You are legally responsible for your postings, and therefore may be subject to liability if your posts are found defamatory, harassing, or in violation of any other applicable law. You may also be liable if you make postings which include confidential or copyrighted information (music, videos, text, etc.) belonging to third parties, all of which are prohibited under this online policy.

In your role as an employee you are prohibited from receiving remuneration for offering product opinions, and may also be liable on your personal blog should you receive remuneration for offering product opinions. For information from the Federal Trade Commission (FTC) on endorsements:

Be informed, act wisely
Once information and views are released into the public domain, they can spread quickly, and can easily be subject to distortion and misrepresentation, and despite disclaimers, your online interaction can result in members of the public forming opinions about the company, employees, customers, and/or products. The company encourages you to write knowledgeably and accurately and to take care to in your communications to separate your individual opinions and postings from implications that could imply they reflect those of the company.

The online community is based on relationships and trust. the company asks you to demonstrate you value our relationship by acting professionally.

Social safely,’ and build a strong, vibrant community beginning in 98660.
Weigh in in the comments section: would you like this policy, or not? 

Saturday, February 13, 2010

Pulled in different directions, only one measurement counts: results

At the moment there is about six of me having six different convos. There’s The Manager writing end of the year summaries of accomplishments and big misses and delivering both tough and encouraging messages during performance appraisals. There’s The Mom trying to understand her teen’s motivation to suddenly change schools. There’s The Friend who is supporting new ventures and cheering each stop toward success.

There is the Northwest Native who is mesmerized daily by how the world morphs physically, and especially now as spring stretches and pokes her Pretty Pansies out from under winter blankets and taunts us by pulling her resilient friend Miss Weeds along with her. Next, there is The Writer scribing her second fiction manuscript, a task that is amazingly easier to tackle than the first.

And lastly, there is The Social Carol, aka The Classic Carol, who explores Facebook, Foodspotting, Foursquare, FriendFeed, Flickr, Gist, MySpace, Picasa, Plancast, Posterous, Shelfari, Upcoming, Yelp, Twitter, You Tube—you name it—and entices others to engage in real life at 'headquarters.'

But let’s start with the manager.

This week I shared a story with the sales staff I read in the book 13 Fatal Errors Managers Make: And How You Can Avoid Them. It was about a farmer, Walter Frank, who contracted a debilitating disease and learned at age 27 he would spend the rest of his life in a wheelchair.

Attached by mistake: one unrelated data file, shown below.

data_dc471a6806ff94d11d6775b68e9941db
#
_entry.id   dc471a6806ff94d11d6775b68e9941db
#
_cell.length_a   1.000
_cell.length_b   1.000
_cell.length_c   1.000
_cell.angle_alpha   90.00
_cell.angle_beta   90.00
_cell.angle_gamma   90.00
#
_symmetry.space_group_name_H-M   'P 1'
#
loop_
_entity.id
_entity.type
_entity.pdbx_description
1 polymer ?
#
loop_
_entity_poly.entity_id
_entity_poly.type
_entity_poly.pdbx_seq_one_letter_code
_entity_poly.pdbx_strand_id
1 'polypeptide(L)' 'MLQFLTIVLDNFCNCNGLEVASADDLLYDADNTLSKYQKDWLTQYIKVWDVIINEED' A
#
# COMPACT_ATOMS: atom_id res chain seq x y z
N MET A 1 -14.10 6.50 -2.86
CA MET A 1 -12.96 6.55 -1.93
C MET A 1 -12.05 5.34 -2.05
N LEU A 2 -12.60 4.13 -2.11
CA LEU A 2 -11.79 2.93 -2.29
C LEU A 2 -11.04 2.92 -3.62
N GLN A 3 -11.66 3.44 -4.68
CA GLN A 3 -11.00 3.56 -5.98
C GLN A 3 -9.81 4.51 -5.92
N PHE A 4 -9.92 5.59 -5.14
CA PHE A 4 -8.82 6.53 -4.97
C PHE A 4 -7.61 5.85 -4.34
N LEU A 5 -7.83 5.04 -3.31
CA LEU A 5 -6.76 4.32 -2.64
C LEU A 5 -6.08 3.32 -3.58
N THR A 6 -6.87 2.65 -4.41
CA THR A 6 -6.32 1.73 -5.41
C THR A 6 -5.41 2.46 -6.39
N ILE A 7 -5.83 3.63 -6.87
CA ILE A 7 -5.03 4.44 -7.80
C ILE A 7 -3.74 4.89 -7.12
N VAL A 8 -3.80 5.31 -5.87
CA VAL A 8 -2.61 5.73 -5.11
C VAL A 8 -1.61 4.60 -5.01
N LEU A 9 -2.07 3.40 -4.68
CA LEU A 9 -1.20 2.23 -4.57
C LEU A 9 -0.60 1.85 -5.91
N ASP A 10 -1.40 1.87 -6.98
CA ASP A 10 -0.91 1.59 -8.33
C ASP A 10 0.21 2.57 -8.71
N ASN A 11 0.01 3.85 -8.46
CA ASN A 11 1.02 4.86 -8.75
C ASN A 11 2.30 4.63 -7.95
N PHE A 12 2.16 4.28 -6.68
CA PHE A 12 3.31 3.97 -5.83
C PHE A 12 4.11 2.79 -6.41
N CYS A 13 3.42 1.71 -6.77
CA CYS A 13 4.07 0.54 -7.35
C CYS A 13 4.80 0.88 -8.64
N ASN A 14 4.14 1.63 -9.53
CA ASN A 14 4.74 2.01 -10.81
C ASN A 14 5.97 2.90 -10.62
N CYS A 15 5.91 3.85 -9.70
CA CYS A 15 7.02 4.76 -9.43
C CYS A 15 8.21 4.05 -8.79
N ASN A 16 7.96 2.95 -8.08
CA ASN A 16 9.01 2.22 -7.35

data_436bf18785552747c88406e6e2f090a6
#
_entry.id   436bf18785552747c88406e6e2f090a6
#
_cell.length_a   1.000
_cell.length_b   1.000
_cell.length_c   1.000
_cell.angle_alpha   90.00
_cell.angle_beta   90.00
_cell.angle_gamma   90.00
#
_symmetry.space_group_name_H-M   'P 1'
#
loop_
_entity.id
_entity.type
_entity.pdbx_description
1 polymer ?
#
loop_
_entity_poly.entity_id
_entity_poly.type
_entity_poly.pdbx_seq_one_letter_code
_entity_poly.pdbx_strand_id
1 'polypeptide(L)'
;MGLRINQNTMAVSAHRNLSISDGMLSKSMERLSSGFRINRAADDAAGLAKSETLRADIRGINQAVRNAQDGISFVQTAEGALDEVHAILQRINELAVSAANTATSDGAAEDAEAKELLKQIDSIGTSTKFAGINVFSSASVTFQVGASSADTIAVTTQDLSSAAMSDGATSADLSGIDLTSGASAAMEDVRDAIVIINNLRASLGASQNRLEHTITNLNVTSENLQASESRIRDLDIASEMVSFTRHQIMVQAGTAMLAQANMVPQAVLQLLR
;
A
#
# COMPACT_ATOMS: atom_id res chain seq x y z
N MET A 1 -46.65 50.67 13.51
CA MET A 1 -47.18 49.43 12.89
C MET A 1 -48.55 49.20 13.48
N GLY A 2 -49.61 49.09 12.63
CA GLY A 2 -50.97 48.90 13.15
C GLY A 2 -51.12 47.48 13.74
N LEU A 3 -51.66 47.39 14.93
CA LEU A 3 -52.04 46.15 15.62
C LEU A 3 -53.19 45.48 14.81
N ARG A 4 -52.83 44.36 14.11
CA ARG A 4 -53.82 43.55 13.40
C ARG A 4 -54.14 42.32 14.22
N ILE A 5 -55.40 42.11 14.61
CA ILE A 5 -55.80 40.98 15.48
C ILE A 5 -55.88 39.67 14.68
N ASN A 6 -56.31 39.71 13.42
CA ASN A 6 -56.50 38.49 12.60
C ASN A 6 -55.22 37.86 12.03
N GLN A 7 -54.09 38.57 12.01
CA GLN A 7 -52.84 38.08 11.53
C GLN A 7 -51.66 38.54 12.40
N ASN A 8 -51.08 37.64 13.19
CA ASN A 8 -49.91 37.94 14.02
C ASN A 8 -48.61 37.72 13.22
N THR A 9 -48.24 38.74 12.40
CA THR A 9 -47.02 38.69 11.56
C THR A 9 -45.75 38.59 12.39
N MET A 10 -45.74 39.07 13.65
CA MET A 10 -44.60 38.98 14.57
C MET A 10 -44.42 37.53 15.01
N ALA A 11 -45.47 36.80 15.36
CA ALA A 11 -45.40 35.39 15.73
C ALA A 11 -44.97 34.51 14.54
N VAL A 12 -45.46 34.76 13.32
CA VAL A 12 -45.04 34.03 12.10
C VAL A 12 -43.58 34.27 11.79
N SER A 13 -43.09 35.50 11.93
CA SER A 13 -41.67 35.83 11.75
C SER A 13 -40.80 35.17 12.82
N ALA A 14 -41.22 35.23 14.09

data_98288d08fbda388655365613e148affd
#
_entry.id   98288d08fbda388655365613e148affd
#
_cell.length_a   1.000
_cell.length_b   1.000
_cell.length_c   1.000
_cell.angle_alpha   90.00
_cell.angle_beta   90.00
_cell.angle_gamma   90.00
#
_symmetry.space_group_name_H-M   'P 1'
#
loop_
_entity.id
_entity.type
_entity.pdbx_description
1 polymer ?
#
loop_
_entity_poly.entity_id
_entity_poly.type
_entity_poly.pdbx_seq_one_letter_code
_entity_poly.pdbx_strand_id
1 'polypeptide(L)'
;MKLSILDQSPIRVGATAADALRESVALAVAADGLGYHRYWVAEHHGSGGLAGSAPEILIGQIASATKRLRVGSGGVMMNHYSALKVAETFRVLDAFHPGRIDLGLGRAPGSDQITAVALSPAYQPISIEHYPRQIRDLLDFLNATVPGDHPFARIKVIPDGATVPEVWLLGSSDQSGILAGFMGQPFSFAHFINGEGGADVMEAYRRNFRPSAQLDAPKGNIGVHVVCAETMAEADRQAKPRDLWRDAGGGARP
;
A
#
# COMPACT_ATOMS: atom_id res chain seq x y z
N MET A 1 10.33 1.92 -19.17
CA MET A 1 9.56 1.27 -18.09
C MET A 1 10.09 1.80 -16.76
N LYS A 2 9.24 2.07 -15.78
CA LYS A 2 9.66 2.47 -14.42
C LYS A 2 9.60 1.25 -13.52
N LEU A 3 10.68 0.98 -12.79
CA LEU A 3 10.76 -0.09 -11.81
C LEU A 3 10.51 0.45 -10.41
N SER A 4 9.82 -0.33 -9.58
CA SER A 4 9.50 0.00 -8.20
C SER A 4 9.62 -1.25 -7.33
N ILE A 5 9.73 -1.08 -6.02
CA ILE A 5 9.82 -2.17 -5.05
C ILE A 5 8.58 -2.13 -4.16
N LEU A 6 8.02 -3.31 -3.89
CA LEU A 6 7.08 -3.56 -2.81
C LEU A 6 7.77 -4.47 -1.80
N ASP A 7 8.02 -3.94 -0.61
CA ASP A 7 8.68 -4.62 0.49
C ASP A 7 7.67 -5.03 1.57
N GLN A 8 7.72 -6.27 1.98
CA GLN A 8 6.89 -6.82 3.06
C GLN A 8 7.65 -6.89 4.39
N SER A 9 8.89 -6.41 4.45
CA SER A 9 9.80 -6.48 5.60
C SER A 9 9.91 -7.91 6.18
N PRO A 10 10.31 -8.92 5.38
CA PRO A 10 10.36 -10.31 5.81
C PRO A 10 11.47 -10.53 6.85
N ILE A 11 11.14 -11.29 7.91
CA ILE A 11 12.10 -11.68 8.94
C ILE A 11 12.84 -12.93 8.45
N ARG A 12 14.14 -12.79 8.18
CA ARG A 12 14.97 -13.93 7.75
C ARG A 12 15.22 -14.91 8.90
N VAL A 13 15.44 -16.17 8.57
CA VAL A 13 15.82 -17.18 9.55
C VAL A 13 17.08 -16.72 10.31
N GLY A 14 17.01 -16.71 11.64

Life as he knew it was over. Done.

Farming is a very physical activity. He could no longer craft a successful career in agriculture so he turned to sales, but not inside or phone sales, which would have been easy, he became a Realtor. He learned he could roll up to a house and ask for a listing, but can you imagine the obstacles he faced showing homes? He went as far as he could go and sent his customer ahead and asked them to describe what they saw. He went on to establish his own real estate company in Oshawa, Ontario, Royal LePage Frank Real Estate.

I drew the parallel that we do the same thing with our customers. We can’t be them, own their business and understand all the nuances as thoroughly as they do, but we do ask them to tell us what they are experiencing. We in essence see through their eyes, we listen to understand, assess their needs and match with products from our portfolio. There was some head nodding, as the sales staff relaxed into a good story.

Then I ratcheted it up.

No one would have blamed the farmer had he given up on an active life and left others to take care of him, collected disability and rolled into the sunset. But he didn’t use his disability as an excuse. Are we? The biggest obstacle we face right now is the economy, and no one will disagree when we say it’s hard out there, or blame us if we just get pooped out from hearing no after no. But in the end who do we want to be, the one who gave up, or the person who kept trying?

When you try, even just one more time, sometimes luck happens. Sometimes you’re in the right place at the right time. Maybe it’s not what you’re doing, but merely the fact that you are doing something, moving the air around you and taking advantage of the fresh breeze that blows back and gives you a second wind.

Don’t give up. There is something you can do right now to survive in business, even if its investing $3.50 on a used book from Powell's Books in Portland, or my one of my favorite book shops in Vancouver Cover to Cover Books.

What's your disability?

What are doing about it?